when you’re doing a research project, sometimes the universe offers you little gifts. these are little moments when you’re engaged in a conversation, or reading a newspaper, or playing around online, and you come across something that so neatly encapsulates the subject of your research. you read it and know that it’s going to occupy a prominent place in an article or conference paper, or might even provide an ideal chapter title.
i just came across one such gift.
i’m starting work on a new project, which (speaking broadly) is going to examine how discourses of jewish sexuality have been mobilised in australia since the 1950s as a response to concerns – or panics – around assimilation. so, the basic question i’m addressing is, i guess, why is who a jew has sex with seen as bearing a relationship to assimilation? there are lots of answers to this, but i’m trying to denaturalise them, working to understand how sexuality is here a “dense transfer point for relations of power”, as foucault frames it in his History of Sexuality.
in between catalogue searches i often turn to twitter, and just read this article in the forward, which begins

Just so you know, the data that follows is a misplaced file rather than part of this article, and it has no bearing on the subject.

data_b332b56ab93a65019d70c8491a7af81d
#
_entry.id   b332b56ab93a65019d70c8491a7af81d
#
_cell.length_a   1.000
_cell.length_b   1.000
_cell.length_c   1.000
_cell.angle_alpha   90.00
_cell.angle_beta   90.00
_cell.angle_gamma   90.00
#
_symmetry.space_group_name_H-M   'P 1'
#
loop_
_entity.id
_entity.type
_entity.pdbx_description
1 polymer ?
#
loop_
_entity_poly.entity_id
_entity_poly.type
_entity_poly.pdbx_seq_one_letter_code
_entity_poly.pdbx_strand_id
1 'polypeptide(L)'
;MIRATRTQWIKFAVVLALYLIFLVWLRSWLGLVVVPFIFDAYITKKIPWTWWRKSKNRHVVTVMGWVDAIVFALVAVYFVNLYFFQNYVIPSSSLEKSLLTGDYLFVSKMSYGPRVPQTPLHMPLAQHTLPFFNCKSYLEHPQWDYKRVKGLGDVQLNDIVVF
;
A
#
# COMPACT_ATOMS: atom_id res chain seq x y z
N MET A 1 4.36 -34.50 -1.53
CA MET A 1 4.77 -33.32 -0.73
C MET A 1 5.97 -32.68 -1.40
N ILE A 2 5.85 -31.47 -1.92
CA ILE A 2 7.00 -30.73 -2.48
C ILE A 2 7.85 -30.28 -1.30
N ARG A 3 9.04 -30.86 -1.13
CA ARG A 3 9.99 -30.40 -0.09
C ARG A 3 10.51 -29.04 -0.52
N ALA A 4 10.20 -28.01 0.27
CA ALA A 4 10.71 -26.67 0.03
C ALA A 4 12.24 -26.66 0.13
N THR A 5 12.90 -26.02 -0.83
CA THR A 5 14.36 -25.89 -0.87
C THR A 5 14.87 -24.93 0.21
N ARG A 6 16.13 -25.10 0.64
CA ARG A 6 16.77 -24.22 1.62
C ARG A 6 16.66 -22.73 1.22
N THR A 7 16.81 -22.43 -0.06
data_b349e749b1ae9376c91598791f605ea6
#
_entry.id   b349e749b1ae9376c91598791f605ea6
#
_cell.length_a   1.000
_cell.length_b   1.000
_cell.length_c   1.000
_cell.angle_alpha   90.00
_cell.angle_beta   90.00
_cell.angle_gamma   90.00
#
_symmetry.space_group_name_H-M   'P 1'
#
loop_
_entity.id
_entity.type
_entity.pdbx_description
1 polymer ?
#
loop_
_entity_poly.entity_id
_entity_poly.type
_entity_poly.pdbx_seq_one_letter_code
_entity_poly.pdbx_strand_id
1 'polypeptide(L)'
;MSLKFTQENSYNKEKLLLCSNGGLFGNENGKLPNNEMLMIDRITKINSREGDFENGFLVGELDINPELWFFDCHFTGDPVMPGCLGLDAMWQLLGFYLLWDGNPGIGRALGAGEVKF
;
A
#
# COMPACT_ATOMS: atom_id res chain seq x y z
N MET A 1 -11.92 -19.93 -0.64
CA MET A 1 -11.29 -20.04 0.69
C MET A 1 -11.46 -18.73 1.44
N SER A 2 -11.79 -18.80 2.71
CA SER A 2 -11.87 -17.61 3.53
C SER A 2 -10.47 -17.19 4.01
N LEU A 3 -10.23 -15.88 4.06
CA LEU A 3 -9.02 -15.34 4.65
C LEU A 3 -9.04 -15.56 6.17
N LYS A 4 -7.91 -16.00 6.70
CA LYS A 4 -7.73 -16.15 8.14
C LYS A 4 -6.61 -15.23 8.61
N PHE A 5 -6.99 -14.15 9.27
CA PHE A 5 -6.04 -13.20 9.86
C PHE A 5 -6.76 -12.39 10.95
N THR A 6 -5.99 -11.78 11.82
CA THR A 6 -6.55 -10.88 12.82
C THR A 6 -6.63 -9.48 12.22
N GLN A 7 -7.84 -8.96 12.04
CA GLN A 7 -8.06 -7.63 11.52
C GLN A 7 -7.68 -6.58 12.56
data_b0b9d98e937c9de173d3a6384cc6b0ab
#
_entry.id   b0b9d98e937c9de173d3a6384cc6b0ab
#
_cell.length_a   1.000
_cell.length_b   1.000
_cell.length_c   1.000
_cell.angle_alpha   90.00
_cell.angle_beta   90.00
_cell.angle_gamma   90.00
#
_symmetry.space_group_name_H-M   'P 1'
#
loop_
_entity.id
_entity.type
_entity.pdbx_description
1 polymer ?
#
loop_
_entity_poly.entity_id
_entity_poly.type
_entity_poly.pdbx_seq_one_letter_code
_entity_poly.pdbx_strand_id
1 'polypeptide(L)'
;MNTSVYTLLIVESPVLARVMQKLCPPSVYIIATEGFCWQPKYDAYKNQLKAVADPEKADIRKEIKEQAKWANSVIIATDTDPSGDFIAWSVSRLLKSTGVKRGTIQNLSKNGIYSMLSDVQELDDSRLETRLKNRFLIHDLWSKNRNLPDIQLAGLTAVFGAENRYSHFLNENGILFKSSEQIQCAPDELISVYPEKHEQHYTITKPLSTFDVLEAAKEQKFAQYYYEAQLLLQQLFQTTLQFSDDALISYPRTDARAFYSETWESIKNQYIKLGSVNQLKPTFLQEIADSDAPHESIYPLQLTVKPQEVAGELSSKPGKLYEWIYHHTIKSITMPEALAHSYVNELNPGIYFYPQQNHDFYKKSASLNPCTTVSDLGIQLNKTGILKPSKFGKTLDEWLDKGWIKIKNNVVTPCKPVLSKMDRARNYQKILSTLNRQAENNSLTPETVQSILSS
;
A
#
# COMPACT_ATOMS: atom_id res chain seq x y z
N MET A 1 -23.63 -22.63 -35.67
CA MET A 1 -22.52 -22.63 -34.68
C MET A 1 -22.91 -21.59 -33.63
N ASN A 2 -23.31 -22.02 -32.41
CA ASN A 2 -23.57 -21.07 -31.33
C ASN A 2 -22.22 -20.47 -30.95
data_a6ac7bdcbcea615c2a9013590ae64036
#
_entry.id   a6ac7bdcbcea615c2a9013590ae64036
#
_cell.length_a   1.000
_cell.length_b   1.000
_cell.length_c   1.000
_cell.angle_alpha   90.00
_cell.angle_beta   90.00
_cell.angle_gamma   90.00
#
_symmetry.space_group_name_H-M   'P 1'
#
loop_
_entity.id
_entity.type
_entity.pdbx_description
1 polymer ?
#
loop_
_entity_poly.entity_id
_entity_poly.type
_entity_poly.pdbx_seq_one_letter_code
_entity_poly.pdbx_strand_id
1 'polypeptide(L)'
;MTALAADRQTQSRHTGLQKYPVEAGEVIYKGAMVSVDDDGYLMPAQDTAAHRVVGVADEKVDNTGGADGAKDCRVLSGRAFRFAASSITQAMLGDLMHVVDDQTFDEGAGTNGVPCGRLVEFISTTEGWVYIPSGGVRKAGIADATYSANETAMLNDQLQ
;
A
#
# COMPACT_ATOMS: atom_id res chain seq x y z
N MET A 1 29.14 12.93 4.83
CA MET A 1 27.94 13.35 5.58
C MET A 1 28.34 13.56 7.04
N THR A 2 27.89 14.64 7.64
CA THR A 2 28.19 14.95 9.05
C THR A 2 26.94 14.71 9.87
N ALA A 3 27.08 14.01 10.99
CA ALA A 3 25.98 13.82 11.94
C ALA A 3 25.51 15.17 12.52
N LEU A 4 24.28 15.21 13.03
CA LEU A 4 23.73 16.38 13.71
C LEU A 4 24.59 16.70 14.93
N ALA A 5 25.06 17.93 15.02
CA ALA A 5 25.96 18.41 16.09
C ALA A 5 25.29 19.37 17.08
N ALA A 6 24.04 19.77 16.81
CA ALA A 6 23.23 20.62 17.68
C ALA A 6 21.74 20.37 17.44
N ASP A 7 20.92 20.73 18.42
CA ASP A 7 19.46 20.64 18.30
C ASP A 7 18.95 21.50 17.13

Judging by the amount of money spent, and organizations created, and words expressed, you would think that the most serious problem facing the American Jewish community is the waning attachment to Israel among young adults. But that’s not what keeps me up at night.
What haunts me and the many parents I know who have children in their twenties and thirties is whether they will marry and, if so, whether they will marry Jews.
The author, Jane Eisner, concludes her article by stating that “Perhaps we straight folks can learn something from the gays and lesbians who have fought so bravely for the right to marry — a right, a duty, a joy and a privilege we are allowing to slip away”
glorious. the two main perils facing American Jewry are, according to Eisner, a detaching from Israel and Jews not getting married, or not marrying Jews. such a wonderful illustration of a particular idea of what constitutes acceptable jewishness, what the challenges are to an idea of jewish ‘continuity’, what are the ‘duties’ of being jewish, and what contributes to assimilation.
a little gift for me and my research.